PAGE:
Make The Government Pay For Your House Repairs

If you live in a home any length of time, you will need to do some renovations. Light fixtures quickly become outdated. Heating systems age and need replaced. What about an addition to accommodate your growing family? The biggest problem that most people face is having the money to do the much-needed repairs. Home improvements are not cheap.

Refinancing Is A Good Option

Many people finance their first loan to take out enough money to finance their repairs. However, you will be paying for those repairs long after the shine from the new has worn off. Financing a new kitchen will be a very expensive remodel. Spread that over 30 years and you will need to replace it again before you pay it off the first time. On a typical loan, it will take more than 10 years to make any progress on the principal. However, there are ways around this.

If refinancing is the best option for remodeling costs, then consider taking out a 25-year or shorter term on the original loan. Another option is to make additional payments on the principal. It is also important to consider that if you borrow money for home improvements, you may run out of cash before the renovations are complete. You will not be able to get any loans until the home is livable.

Depending on your lender and your credit rating, a lender will allow you to borrow 80-90 percent of your home equity. There are some closing costs to consider, but those can be rolled into the loan. If the original loan was lackluster, refinancing may even get you a cheaper payment. Per the Freddie Mac's Primary Mortgage Market Survey, a 30-year loan’s interest rate is around 3.9 percent, while a 15-year loan’s interest rate is 3.1 percent.

Other Options For Home Improvements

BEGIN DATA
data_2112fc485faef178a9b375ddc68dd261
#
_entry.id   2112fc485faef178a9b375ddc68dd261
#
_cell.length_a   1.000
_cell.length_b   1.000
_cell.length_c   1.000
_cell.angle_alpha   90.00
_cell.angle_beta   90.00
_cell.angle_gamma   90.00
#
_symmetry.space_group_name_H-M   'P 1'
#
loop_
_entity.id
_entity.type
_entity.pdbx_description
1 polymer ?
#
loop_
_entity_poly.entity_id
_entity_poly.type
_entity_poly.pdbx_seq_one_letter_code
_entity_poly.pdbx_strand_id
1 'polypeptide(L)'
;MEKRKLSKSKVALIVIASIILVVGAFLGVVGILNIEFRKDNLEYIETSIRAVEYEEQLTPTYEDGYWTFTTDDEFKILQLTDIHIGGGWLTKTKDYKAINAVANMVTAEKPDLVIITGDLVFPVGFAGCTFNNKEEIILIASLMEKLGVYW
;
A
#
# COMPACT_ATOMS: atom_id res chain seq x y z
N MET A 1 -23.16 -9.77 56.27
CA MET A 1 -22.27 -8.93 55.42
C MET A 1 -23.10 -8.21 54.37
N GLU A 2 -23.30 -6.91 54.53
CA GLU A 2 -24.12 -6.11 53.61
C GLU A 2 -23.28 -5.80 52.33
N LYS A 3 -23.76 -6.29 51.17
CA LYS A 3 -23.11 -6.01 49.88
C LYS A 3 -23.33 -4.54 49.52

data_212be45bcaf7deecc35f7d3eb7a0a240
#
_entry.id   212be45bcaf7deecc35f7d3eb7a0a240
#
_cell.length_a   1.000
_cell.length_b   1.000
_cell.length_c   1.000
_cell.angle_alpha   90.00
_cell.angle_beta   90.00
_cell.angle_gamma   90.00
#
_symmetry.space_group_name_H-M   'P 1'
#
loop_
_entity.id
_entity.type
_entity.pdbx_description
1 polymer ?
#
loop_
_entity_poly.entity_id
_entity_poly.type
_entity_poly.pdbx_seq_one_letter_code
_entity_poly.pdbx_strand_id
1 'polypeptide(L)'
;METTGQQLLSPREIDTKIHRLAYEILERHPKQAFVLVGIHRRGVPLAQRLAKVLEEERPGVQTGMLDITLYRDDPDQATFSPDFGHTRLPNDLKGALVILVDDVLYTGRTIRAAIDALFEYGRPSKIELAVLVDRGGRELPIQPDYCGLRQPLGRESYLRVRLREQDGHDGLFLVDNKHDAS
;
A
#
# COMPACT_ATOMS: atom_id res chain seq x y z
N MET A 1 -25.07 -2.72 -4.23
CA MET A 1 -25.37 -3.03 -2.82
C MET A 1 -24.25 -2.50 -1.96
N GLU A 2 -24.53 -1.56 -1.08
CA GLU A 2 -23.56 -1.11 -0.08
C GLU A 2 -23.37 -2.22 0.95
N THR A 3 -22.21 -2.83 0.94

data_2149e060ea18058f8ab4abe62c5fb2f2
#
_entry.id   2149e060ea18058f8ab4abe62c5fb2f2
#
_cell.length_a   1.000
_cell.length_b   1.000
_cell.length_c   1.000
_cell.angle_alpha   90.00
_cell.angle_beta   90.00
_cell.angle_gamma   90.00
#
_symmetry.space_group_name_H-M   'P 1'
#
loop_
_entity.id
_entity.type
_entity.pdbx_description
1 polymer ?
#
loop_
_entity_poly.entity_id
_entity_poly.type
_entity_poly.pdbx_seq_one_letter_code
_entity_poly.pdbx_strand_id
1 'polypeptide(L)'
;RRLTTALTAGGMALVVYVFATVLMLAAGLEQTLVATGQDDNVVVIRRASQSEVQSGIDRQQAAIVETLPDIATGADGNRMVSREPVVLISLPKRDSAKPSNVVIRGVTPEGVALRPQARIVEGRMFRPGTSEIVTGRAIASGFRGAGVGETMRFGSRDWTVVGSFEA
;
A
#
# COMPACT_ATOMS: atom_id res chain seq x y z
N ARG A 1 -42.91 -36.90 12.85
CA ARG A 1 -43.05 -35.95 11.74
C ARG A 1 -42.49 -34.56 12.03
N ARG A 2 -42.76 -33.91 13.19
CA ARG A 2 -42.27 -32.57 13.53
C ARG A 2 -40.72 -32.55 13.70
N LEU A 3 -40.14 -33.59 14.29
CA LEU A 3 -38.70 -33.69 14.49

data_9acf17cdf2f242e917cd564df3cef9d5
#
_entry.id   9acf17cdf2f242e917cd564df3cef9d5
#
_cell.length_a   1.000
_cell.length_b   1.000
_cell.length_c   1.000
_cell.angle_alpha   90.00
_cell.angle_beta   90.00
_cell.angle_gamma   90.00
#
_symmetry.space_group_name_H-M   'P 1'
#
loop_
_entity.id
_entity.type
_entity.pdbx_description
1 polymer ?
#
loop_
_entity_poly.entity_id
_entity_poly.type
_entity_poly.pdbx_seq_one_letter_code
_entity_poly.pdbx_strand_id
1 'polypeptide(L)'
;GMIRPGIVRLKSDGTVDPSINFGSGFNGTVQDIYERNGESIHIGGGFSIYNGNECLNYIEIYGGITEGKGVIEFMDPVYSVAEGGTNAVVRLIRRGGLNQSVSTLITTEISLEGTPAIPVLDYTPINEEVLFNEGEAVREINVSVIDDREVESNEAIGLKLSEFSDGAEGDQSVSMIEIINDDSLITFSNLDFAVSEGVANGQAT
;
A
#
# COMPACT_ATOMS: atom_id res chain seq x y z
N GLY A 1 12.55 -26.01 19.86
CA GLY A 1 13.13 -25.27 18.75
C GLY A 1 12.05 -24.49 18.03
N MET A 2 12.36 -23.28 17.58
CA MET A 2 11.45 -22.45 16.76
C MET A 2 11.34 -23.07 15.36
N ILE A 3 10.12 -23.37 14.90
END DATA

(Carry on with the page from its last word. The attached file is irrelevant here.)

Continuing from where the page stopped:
If refinancing your home is not an option, don't fret. Here are some other ways that you can get your much-needed remodeling completed.

Cash: Cash is king! If you can afford to work a little at a time, you can fund your whole venture. Depending on your budget, you can use your own money and not owe any interest.

Home Equity Credit: If you have any equity in your home, you can take out an equity line of credit. Most equity lines are good for about 10 years, and they can be renewed too. You can make payments from this line as needed. Keep in mind, if you don't make your payments, you will lose your home.

Home Equity Loan: Unlike a line of credit, a home equity loan is one lump sum against the equity in your home. You will be required to make a payment on this amount every month. Terms are usually between 5-15 years in length. The average interest rate is 5.22 percent.

Construction Loan: These loans are used to built or make renovations to a home. They don't have the best interest rates, but they are difficult as the money is released in stages of completion.

Credit Cards: If you have a card with a low introductory rate or that offers rewards, financing your home improvements may be beneficial. Even if you do have cash, getting the rewards from the card may more than pay for the interest rate costs. Additionally, it can be wise to use credit cards if they are paid off in a timely manner.

A 203k Loan: When a home requires a lot of repairs, a 203k loan can be helpful. These loans are government-backed to help restore old and abandoned properties. They will lend up to $35,000 for simple repairs. To qualify, you have the same requirements of an FHA loan.

FHA Title 1 Loan: Homeowners that don't have any equity in their home can use an FHA Title 1 Loan. These loans offer up to $25,000 and terms that allow repayment over 25-years. These loans are insured by the Federal Government, so they offer great rates.

Borrow From Your 401(k): Another great option is to borrow from your 401(k). You can pay yourself back over the course of five years. You pay the interest to yourself. Consequently, if you leave your job, you will be required to pay the balance due immediately.

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